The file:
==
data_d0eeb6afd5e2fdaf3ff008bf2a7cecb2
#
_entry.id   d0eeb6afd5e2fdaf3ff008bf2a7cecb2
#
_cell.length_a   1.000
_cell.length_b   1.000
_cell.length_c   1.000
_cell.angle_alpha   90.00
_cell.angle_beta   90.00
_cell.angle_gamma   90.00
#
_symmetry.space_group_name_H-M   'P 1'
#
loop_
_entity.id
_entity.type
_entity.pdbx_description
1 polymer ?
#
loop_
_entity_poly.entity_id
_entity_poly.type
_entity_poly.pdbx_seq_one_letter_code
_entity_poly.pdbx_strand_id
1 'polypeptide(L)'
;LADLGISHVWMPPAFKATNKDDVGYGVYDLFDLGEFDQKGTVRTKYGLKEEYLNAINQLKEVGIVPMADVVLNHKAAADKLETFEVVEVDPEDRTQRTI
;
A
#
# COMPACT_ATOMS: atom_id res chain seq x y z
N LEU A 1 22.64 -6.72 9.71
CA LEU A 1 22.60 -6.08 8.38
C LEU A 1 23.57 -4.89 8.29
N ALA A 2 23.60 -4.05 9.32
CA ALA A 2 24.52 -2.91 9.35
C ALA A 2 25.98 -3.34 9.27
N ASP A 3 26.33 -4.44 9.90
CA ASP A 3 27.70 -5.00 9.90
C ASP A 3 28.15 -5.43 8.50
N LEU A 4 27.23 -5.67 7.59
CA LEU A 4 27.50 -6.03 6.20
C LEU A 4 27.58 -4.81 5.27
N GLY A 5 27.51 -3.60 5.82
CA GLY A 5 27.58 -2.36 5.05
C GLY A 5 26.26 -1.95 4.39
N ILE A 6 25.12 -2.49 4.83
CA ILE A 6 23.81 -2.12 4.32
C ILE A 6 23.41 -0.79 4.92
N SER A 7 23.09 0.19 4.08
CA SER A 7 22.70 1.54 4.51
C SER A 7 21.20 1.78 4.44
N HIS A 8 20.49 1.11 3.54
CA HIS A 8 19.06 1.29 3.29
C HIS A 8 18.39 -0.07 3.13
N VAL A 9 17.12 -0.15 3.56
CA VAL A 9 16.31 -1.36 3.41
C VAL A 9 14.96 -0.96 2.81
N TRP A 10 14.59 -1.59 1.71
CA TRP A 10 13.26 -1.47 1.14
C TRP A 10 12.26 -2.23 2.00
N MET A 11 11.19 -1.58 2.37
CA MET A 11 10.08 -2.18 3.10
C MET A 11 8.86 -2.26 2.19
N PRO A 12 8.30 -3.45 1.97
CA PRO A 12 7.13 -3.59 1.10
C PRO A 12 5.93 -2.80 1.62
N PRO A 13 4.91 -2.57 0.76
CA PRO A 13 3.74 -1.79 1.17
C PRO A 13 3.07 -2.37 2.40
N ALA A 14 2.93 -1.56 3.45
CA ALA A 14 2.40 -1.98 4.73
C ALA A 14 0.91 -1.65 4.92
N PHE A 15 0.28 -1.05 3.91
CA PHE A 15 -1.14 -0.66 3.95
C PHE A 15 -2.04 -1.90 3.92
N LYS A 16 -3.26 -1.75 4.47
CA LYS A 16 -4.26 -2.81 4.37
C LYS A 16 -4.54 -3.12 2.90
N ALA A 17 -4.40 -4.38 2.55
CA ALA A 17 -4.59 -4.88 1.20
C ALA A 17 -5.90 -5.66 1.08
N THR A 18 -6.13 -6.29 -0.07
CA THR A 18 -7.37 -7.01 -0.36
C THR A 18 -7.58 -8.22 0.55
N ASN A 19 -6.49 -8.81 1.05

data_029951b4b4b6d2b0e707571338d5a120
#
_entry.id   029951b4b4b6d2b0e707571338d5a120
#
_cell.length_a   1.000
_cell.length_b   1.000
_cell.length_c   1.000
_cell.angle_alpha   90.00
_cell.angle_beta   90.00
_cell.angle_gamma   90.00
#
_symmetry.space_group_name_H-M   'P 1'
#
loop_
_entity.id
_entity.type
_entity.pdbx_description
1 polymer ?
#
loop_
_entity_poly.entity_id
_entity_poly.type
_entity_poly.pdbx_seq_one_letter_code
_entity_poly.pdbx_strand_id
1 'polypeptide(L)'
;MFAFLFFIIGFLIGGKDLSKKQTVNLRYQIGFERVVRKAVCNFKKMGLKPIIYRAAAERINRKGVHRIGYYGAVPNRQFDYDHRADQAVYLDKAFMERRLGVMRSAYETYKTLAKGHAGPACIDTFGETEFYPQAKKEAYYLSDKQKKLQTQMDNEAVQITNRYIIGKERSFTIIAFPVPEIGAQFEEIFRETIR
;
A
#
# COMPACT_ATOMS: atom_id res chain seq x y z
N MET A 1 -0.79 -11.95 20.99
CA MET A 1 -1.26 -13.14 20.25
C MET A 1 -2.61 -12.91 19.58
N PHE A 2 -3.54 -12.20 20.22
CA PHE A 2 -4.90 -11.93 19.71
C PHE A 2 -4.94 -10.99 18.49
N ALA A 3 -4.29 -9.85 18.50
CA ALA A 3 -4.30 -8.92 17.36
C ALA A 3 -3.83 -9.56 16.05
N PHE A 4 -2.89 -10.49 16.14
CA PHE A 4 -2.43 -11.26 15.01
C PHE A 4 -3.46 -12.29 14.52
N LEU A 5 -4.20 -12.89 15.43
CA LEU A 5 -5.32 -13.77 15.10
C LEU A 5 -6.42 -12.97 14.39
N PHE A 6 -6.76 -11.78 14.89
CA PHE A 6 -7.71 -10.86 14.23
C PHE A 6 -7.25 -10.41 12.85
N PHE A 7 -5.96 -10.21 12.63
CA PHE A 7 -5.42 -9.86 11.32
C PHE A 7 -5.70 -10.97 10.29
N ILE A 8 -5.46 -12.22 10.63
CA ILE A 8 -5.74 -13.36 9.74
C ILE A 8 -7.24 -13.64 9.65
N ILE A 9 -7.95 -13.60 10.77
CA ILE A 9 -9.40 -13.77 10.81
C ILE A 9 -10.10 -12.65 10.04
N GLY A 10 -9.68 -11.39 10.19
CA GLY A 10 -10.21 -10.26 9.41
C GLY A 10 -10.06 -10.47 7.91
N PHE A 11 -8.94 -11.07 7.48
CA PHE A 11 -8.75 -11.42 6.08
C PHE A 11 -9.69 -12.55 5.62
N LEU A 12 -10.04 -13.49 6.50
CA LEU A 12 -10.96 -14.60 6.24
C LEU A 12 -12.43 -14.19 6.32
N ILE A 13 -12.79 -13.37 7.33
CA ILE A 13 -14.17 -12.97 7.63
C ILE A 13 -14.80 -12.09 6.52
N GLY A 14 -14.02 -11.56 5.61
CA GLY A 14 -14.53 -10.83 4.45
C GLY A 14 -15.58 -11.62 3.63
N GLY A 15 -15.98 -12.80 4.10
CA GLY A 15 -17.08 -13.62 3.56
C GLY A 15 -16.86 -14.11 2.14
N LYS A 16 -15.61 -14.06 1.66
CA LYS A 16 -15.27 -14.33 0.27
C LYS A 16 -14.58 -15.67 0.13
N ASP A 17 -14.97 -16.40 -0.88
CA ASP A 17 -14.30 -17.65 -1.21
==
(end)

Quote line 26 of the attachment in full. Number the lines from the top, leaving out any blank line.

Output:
;LADLGISHVWMPPAFKATNKDDVGYGVYDLFDLGEFDQKGTVRTKYGLKEEYLNAINQLKEVGIVPMADVVLNHKAAADKLETFEVVEVDPEDRTQRTI